News and Views

The Winchester Star : Frederick concerned it may not get I-81 fixes it needs

The Winchester Star

The Frederick County Transportation Committee on Monday expressed concerns that the county may not get the Interstate 81 improvements it needs to reduce traffic congestion and accidents.

The Office of Intermodal Planning and Investment, the Virginia Department of Transportation and the Department of Rail and Public Transportation are studying the entire length of the I-81 corridor in the Virginia, as directed by the General Assembly, to identify changes that will reduce traffic backups and crashes as well as find the funding to make those changes.

The I-81 study team identified 105 projects — valued at $4.25 billion — that it considers “immediate” transportation needs along the corridor. Due to funding challenges, the state is focusing on getting 72 projects valued at $2 billion funded in the near future.

Of the 72 suggested improvements, 24 are recommended for VDOT’s Staunton District, which includes the Winchester region. These projects would cost an estimated $886 million.

The I-81 study team unveiled plans last week to local residents at Shenandoah University. Several potential improvements in Frederick County, such as widening the road and adding auxiliary lanes from exits 313 to 317, were not recommended to be funded as part of the initial $2 billion investment. This frustrated county staff and local law enforcement, as they believe the county is more in need than other localities that had more projects recommended for funding, including Harrisonburg.

“It just doesn’t make sense,” Assistant County Planning Director John Bishop said Monday during the Transportation Committee meeting. “Because you are talking about a road segment that has over 10,000 additional trips than the Harrisonburg segment, based on 2017 data.”

Bishop is optimistic, however, that changes will be made before the Commonwealth Transportation Board sends its final funding recommendation to the General Assembly.

The Transportation Committee also discussed some of the proposed options for funding the I-81 improvements. Options the I-81 study team have proposed include tolls, a 0.7 percent increase in retail sales tax and use tax and a 2.1 percent increase in regional gas taxes. The tolls would be collected electronically without toll booths, as toll booths would increase traffic congestion.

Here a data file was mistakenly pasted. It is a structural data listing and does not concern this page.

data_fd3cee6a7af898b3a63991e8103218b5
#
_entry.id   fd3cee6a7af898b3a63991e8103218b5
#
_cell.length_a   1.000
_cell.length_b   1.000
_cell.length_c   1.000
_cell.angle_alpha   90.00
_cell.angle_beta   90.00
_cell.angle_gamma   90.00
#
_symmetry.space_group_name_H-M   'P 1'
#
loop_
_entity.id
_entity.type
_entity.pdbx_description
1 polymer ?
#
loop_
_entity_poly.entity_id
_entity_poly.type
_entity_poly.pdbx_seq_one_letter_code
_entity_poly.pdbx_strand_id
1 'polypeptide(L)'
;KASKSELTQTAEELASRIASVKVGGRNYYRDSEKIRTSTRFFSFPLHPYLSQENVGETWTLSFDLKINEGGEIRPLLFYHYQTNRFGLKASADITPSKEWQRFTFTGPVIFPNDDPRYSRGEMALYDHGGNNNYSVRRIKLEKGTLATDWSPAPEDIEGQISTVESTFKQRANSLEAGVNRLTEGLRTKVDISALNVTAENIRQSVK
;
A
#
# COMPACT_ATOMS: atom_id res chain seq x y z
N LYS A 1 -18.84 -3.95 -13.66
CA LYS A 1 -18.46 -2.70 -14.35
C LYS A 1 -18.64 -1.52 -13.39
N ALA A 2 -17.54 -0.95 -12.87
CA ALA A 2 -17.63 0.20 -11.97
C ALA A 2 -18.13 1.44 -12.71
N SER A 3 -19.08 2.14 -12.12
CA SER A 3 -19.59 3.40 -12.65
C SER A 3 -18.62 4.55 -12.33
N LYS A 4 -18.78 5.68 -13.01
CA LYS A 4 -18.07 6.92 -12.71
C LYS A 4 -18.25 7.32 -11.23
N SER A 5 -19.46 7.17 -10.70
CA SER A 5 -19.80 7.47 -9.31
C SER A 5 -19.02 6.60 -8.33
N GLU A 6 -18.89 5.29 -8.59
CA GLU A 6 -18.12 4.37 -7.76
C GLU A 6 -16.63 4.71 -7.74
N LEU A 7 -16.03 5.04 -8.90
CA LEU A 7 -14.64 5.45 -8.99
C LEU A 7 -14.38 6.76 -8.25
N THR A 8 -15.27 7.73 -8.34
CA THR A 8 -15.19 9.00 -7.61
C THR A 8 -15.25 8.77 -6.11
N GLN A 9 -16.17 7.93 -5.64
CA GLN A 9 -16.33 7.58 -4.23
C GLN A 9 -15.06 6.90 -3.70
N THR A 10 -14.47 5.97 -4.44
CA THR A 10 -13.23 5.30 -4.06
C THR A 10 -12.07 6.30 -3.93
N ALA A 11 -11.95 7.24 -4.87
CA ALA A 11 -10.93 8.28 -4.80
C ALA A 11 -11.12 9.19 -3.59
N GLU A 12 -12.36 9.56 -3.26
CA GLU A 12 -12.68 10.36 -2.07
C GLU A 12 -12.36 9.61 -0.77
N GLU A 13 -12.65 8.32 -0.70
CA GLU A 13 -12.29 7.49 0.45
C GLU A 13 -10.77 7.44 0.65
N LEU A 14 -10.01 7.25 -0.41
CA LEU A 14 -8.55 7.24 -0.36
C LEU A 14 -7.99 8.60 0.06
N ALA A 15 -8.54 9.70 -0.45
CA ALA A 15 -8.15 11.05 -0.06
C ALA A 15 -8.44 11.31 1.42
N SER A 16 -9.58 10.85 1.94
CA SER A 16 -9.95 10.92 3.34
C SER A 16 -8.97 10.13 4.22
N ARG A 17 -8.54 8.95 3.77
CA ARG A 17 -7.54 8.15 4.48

Committee member James Racey said the state would have to spend money constructing overhead structures to implement tolls. He said the fuels tax, on the other hand, wouldn’t require the construction of any additional infrastructure.

Judith McCann-Slaughter, who serves on the committee and the Board of Supervisors, told Racey the fuels tax alone would not be enough. She said the amount of fuel tax collected in the commonwealth has been steadily going down due to an increase in energy efficient transportation.

Bishop believes that a “package” of different funding solutions is better than trying to just have one funding source.

“I’m not a big fan of the ‘all of your eggs in one basket’ approach,” Bishop said.

While the I-81 study group hopes to get the ball rolling on the 72 projects within the next few years, it hopes to fund all 105 projects by 2060. Ultimately, it will be up to the General Assembly to decide when the work will start.

Bishop said the $4.25 billion estimated to fund all 105 projects is based on 2018 dollars and that the cost estimate will increase over time due to inflation. He also noted that transportation needs may drastically change in the next 40 years.

“I wouldn’t look at this and say, ‘Oh look we are going to get all of this stuff by 2060,’ because the stuff that is not funded in the first round [of I-81 improvement projects] may not be valid by the time we get to the next round,” Bishop said.

Bishop said he would draft a resolution for the Board of Supervisors to vote on that would express the county’s desires for I-81 improvements in the county. The Commonwealth Transportation Board will consider its final plan of action at its Dec. 5 meeting and submit the plan to the General Assembly no later than the first day of the 2019 session.

Also at the meeting, VDOT official David Morris gave an overview of the state’s Highway Safety Improvement Program. The program is administered at the federal level by the U.S. Department of Transportation Federal Highway Administration. Its objective is to identify and improve locations where there is a high concentration of risk of vehicle crashes that result in death or injuries.

In the current fiscal year, the federal program will fund shoulder improvements, rumble strips, and guardrail upgrades on Va. 37 for $2.25 million. At various locations, it will also make upgrades to traffic signals for $260,000.

Attending the meeting at the Frederick County Administration Building were Transportation Committee Chairman Gary Lofton and members Judith McCann-Slaughter, Gary Oates, Barry Schnoor and James Racey.

Read the full article and more in The Winchester Star

back to News & Views